One emerging trend in tax credit programs we are more frequently seeing is cities, counties and sometimes even several towns banding together to offer film tax credit programs in the wake of state programs, such as Florida’s, expiring or being discontinued. These smaller areas—such as Miami-Dade—recognize the value of such programs.
This trend alone should send a powerful message to states that these programs are wanted and valuable to the state and local economies. Minimizing the programs to a municipal level results in smaller programs, which are subject to a number of limitations regarding what productions have to do to qualify.
Film tax credits in such a diminished capacity can make a difference for small, local productions, but they won’t attract the big productions that significantly impact the local and state economy. States will continue to benefit even when the municipalities provide incentives, but the opportunity for larger gains and overall impact will only happen with statewide film tax programs.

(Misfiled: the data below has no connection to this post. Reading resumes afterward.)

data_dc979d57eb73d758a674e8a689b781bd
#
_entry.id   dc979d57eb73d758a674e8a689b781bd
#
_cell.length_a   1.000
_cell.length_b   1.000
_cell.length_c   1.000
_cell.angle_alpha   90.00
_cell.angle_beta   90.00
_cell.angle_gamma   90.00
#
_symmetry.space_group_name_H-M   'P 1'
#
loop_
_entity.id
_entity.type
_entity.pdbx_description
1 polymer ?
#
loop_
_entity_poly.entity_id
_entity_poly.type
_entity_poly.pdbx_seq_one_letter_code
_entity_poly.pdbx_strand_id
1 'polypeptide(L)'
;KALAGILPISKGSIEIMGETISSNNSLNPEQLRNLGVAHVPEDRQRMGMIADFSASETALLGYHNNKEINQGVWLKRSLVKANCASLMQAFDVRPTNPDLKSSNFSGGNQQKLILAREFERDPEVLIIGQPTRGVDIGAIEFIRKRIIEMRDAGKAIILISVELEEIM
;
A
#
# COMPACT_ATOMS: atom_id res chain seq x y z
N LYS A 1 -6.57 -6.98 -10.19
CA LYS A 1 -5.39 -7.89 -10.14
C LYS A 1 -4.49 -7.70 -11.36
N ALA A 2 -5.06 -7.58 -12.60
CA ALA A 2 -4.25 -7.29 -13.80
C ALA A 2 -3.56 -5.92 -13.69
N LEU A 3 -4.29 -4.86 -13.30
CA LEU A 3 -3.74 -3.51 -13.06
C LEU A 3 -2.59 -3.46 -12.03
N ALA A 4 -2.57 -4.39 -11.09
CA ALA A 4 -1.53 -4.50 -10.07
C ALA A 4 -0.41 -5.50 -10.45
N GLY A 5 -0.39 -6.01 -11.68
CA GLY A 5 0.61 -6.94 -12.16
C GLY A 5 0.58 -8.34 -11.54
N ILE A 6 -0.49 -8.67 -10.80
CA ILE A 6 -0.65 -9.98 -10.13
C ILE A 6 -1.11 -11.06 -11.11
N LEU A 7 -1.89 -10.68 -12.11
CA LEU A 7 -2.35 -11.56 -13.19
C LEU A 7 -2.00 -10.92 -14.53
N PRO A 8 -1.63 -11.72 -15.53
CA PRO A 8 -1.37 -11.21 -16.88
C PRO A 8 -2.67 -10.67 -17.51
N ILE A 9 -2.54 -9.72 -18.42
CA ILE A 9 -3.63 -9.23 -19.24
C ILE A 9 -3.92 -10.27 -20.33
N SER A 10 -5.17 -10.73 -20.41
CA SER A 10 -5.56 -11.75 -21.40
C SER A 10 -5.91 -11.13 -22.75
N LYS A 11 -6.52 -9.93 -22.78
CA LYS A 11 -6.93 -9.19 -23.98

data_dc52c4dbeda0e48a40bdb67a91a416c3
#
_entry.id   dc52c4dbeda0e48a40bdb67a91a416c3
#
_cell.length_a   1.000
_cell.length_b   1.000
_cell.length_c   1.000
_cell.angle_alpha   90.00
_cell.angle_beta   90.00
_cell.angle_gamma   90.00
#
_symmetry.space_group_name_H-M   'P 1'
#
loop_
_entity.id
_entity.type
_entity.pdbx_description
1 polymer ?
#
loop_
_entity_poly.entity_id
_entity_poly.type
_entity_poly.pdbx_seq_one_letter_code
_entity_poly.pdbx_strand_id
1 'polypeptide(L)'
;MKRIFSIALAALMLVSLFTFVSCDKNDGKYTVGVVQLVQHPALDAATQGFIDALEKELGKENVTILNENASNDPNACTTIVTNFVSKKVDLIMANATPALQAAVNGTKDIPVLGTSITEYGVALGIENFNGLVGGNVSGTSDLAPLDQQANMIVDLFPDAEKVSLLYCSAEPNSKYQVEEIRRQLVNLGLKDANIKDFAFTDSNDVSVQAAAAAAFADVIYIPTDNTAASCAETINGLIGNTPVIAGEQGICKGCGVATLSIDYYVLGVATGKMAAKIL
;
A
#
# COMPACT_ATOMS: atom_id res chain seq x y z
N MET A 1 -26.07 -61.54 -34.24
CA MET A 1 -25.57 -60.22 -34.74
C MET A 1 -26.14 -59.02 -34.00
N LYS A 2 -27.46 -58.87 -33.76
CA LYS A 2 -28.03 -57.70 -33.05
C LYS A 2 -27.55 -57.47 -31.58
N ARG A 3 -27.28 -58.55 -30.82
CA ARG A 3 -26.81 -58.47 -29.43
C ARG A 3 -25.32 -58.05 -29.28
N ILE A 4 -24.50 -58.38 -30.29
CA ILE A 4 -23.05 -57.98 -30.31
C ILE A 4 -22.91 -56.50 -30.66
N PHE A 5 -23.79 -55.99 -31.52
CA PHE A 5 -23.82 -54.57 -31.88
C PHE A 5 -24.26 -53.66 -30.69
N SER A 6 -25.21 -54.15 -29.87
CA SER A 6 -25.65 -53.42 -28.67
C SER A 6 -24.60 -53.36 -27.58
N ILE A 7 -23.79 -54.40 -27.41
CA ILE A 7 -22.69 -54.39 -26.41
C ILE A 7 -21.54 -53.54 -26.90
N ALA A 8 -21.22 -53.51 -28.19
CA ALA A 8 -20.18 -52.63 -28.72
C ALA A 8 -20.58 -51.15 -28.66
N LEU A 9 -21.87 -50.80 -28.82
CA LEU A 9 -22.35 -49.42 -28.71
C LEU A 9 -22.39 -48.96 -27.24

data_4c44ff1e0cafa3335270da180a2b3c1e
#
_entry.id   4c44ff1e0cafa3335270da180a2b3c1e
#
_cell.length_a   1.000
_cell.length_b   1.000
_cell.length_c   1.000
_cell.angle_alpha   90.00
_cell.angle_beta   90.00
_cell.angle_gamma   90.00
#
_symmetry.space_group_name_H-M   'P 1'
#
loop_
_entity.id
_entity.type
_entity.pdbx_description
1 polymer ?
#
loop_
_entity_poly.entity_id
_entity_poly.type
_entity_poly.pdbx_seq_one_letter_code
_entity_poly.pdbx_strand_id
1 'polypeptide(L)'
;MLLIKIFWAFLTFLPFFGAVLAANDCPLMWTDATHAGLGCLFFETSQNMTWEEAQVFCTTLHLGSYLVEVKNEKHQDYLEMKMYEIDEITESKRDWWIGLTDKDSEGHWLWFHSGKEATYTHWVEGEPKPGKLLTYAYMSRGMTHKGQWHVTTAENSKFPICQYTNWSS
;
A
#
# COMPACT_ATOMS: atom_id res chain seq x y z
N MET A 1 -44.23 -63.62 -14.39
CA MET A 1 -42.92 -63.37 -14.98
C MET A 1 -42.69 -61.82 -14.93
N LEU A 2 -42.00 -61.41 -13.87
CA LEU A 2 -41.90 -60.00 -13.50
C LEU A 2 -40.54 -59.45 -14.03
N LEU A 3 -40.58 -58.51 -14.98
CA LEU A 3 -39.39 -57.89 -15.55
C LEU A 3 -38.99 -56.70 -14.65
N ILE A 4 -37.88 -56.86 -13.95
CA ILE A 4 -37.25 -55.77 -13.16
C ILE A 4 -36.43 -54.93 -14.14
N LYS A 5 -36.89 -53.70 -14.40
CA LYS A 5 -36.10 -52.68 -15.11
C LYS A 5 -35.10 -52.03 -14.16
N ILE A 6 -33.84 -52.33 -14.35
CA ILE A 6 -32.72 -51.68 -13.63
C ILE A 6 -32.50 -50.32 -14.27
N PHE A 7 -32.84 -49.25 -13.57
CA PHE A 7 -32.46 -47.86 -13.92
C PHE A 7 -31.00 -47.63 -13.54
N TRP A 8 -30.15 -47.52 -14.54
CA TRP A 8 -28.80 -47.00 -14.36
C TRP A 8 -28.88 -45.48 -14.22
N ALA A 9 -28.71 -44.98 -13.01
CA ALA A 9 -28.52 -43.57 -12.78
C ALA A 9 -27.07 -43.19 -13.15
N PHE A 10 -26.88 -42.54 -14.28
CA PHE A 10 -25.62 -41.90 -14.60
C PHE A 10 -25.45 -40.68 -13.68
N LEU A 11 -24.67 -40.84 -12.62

Last year, the state of Alabama permitted its historic tax credit program to sunset, exacting enough backlash that in the 2017 legislative session a new, updated version of the program was adopted. Perhaps Miami-Dade’s adoption of local tax incentives will demonstrate to the state of Florida that there is much to be gained from innovative incentive programs.
Although these programs sometimes need adjustments and modification to make the program fit the state’s evolving needs, there is no doubt that these programs bring value and serve an important purpose in supporting state economies.